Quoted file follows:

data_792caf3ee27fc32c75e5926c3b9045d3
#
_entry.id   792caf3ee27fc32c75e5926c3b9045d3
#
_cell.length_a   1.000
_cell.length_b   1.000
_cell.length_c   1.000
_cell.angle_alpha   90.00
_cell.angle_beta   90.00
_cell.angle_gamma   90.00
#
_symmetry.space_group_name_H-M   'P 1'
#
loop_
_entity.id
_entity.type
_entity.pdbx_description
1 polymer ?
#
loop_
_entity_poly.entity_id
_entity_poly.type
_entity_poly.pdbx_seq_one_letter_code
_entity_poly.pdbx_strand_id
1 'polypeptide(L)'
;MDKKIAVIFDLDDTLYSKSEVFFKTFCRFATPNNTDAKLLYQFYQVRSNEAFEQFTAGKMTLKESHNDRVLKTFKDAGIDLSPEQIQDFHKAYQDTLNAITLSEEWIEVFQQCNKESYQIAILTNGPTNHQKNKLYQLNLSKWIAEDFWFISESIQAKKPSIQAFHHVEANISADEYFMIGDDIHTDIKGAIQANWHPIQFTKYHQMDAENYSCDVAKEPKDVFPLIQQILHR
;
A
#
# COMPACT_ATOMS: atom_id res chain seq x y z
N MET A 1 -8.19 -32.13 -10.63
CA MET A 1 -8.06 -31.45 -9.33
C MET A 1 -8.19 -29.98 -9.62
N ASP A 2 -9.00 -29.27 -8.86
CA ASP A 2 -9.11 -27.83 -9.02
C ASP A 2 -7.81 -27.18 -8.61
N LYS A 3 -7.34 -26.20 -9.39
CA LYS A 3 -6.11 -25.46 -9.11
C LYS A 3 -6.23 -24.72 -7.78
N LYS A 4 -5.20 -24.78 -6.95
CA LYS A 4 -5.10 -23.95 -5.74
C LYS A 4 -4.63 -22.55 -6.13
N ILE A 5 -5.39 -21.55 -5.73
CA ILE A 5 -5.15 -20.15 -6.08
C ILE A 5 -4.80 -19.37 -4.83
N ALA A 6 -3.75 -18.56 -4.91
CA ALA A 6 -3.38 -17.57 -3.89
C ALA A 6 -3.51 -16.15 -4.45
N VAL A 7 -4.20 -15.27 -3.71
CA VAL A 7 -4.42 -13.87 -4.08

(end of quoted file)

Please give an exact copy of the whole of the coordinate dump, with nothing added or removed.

data_792caf3ee27fc32c75e5926c3b9045d3
#
_entry.id   792caf3ee27fc32c75e5926c3b9045d3
#
_cell.length_a   1.000
_cell.length_b   1.000
_cell.length_c   1.000
_cell.angle_alpha   90.00
_cell.angle_beta   90.00
_cell.angle_gamma   90.00
#
_symmetry.space_group_name_H-M   'P 1'
#
loop_
_entity.id
_entity.type
_entity.pdbx_description
1 polymer ?
#
loop_
_entity_poly.entity_id
_entity_poly.type
_entity_poly.pdbx_seq_one_letter_code
_entity_poly.pdbx_strand_id
1 'polypeptide(L)'
;MDKKIAVIFDLDDTLYSKSEVFFKTFCRFATPNNTDAKLLYQFYQVRSNEAFEQFTAGKMTLKESHNDRVLKTFKDAGIDLSPEQIQDFHKAYQDTLNAITLSEEWIEVFQQCNKESYQIAILTNGPTNHQKNKLYQLNLSKWIAEDFWFISESIQAKKPSIQAFHHVEANISADEYFMIGDDIHTDIKGAIQANWHPIQFTKYHQMDAENYSCDVAKEPKDVFPLIQQILHR
;
A
#
# COMPACT_ATOMS: atom_id res chain seq x y z
N MET A 1 -8.19 -32.13 -10.63
CA MET A 1 -8.06 -31.45 -9.33
C MET A 1 -8.19 -29.98 -9.62
N ASP A 2 -9.00 -29.27 -8.86
CA ASP A 2 -9.11 -27.83 -9.02
C ASP A 2 -7.81 -27.18 -8.61
N LYS A 3 -7.34 -26.20 -9.39
CA LYS A 3 -6.11 -25.46 -9.11
C LYS A 3 -6.23 -24.72 -7.78
N LYS A 4 -5.20 -24.78 -6.95
CA LYS A 4 -5.10 -23.95 -5.74
C LYS A 4 -4.63 -22.55 -6.13
N ILE A 5 -5.39 -21.55 -5.73
CA ILE A 5 -5.15 -20.15 -6.08
C ILE A 5 -4.80 -19.37 -4.83
N ALA A 6 -3.75 -18.56 -4.91
CA ALA A 6 -3.38 -17.57 -3.89
C ALA A 6 -3.51 -16.15 -4.45
N VAL A 7 -4.20 -15.27 -3.71
CA VAL A 7 -4.42 -13.87 -4.08